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Great post! With institutional design, would you have any advice on making it less abstract and increasing the value of such a proposal?

I cannot help but shrug off the feeling that just about anyone can whip up a structure/design which considers a couple of the stakeholders - what would a design which moves the needle have/be able to do? 

I agree with the concern about accidentally making it harder for X-risk regulations to be passed - probably also something to keep in mind for the part of the community that works on mitigating the misuse of AI. 
Here are some concerns specifically to this point which I have and am curious what people think about it: 

1. Policy Feasibility: Policymakers often operate on short-term electoral cycles, which inherently conflict with the long-term nature of x-risks. This temporal mismatch reduces the likelihood of substantial policy action. Therefore, advocacy strategies should focus on aligning x-risk mitigation with short-term political incentives. 

2. Incrementalism as Bayesian Updating: A step-by-step regulatory approach can serve as real-world Bayesian updating. Initial, simpler policies can act as 'experiments,' the outcomes of which can inform more complex policies. This iterative process increases the likelihood of effective long-term strategies. 

3. Balanced Multi-Tiered Regulatory Approach: Addressing immediate societal concerns or misuse (like deep fakes) seems necessary to any sweeping AI x-risk regulation since it seems to be in the Overton window and constituents' minds. In such a scenario, it would require significant political or social capital to pass something only aimed at x-risks but not about the other concerns. 

By establishing regulatory frameworks that address more immediate concerns based on multi-variate utility functions, we can probably lay the groundwork for more complex regulations aimed at existential risks. This is also why I think X-risk policy advocates come off as radical, robotic or "a bit out there" - they are so focused on talking about X-risk that they forget the more immediate or short-term human concerns.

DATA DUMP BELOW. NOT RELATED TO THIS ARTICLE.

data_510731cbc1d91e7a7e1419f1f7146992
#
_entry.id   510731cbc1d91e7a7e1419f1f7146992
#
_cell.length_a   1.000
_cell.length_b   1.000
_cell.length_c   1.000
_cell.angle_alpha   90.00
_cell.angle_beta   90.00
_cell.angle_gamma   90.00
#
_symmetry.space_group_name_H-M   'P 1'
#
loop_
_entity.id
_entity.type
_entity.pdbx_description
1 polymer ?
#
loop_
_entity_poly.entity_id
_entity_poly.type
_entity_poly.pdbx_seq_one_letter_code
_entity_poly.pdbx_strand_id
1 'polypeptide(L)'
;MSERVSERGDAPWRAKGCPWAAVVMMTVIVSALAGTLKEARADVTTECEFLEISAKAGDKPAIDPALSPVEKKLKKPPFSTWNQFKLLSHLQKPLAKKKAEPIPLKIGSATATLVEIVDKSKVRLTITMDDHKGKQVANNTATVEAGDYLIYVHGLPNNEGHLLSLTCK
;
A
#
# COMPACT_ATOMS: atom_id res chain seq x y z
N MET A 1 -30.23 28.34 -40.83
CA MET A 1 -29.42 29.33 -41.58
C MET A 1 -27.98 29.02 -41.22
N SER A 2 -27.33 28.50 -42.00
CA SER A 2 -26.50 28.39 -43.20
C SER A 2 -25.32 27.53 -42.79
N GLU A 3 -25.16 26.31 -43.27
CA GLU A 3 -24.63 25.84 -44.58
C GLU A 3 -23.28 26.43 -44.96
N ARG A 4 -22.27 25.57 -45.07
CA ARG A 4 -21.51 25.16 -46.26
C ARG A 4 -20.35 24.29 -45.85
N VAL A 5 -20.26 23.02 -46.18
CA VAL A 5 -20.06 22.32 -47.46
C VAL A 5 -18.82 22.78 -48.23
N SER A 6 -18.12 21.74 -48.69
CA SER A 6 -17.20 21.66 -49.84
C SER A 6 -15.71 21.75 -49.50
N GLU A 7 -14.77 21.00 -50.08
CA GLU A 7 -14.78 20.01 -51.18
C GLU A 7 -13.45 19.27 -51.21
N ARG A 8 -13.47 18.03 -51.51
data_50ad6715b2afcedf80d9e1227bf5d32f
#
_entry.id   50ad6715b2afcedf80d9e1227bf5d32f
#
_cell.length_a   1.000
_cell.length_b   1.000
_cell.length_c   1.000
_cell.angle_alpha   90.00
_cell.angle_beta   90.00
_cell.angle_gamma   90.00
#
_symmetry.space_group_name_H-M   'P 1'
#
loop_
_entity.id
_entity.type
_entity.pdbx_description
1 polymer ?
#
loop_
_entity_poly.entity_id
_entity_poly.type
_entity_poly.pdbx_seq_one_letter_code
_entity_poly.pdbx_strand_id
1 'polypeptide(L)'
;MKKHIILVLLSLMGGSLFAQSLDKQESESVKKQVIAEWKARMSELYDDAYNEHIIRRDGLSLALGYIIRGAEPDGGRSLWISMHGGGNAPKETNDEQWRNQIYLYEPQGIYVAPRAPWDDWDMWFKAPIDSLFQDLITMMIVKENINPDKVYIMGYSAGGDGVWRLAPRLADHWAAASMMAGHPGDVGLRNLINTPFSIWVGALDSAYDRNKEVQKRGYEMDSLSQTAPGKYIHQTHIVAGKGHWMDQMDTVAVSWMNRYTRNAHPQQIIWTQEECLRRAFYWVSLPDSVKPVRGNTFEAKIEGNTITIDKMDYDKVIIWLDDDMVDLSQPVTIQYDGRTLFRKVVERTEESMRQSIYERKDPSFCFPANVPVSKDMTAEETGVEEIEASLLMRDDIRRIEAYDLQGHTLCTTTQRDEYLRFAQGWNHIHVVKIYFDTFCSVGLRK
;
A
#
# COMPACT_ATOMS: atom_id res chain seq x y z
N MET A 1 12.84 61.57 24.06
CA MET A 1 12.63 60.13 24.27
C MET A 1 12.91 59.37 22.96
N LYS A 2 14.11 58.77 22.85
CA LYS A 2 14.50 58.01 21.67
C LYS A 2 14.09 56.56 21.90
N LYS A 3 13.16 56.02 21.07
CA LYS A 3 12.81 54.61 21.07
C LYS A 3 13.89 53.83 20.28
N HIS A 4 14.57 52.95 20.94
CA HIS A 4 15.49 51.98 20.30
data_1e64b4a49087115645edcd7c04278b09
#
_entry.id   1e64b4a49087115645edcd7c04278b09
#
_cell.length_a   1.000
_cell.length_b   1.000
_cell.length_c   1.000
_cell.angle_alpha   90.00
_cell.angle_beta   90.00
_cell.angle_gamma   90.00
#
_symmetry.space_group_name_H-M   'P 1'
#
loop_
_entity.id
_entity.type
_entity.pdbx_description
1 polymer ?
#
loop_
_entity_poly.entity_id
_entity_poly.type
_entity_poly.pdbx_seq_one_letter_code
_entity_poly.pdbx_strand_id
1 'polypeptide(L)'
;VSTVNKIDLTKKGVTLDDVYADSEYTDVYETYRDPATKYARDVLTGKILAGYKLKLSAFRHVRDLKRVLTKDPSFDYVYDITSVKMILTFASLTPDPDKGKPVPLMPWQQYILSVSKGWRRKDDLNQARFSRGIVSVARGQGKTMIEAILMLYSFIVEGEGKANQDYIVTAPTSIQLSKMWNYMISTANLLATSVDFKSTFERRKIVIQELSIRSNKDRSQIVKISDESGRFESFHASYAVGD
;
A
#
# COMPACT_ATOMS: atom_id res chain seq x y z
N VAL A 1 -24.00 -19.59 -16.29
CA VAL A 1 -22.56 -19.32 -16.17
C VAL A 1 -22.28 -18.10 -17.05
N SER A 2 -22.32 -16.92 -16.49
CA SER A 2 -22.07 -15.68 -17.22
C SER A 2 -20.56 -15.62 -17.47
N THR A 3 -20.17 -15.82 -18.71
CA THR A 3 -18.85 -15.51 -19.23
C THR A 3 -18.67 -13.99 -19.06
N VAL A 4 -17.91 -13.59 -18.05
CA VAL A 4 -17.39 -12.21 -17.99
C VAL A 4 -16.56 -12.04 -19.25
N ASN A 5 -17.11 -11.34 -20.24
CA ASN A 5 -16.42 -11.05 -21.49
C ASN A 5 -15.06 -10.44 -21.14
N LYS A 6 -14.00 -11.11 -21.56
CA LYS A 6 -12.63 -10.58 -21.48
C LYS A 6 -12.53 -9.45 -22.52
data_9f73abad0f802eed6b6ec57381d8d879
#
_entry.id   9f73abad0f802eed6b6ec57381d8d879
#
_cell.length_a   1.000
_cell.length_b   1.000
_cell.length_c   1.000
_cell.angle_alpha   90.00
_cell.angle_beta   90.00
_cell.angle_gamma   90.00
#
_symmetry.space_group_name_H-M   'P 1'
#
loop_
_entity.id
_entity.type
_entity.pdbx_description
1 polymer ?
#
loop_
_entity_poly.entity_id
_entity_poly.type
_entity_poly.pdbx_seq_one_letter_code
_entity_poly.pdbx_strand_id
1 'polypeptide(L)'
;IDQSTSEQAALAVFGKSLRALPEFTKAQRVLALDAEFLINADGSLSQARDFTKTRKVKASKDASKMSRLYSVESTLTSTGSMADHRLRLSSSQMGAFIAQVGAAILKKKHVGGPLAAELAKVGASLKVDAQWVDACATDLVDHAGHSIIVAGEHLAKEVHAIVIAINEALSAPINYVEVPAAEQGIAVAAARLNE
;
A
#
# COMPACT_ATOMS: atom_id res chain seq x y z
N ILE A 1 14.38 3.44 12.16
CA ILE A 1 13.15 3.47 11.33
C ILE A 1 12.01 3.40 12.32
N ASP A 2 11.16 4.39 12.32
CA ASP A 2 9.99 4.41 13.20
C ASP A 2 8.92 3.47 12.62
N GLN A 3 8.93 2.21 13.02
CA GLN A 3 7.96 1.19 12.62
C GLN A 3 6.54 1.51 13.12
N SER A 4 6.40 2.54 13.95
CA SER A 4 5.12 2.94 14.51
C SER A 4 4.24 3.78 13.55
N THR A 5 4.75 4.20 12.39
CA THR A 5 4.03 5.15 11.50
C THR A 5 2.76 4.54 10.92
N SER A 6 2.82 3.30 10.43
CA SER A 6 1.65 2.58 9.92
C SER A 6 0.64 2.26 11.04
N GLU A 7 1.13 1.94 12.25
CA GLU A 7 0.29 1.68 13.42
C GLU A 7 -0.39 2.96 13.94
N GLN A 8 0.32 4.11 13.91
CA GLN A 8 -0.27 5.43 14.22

With X-risk regulation, there doesn't seem to be a silver bullet; these things will require intellectual rigour, pragmatic compromise and iterations themselves (also say hello to policy inertia). 
 

Very nice approach! I like the almost algorithmic flow; Other approaches i find important: a) talking to 2-4 people for 20 mins who are working on the problem but are not too far along (so the conversation can have an informal tone) b) talking to 1-2 people who don't have an idea about it ( this gives a bird's eye view) c) going to a conference to see what kind of language people use, what are the presentations at the cusp/current edge of development are up to; this also helps form connections (maybe for use of the first two steps)

Excellent work! I have also been pretty concerned about gaps in the global AI Governance ecosystem but a bit sceptical of how impactful focusing on developing countries would be. This essay reminds me that LMICs are still a part of the ecosystem, and one hole can cause a leaky bucket.

 

Particularly love the bit on incentivizing checks and balances instead of forcing it on countries!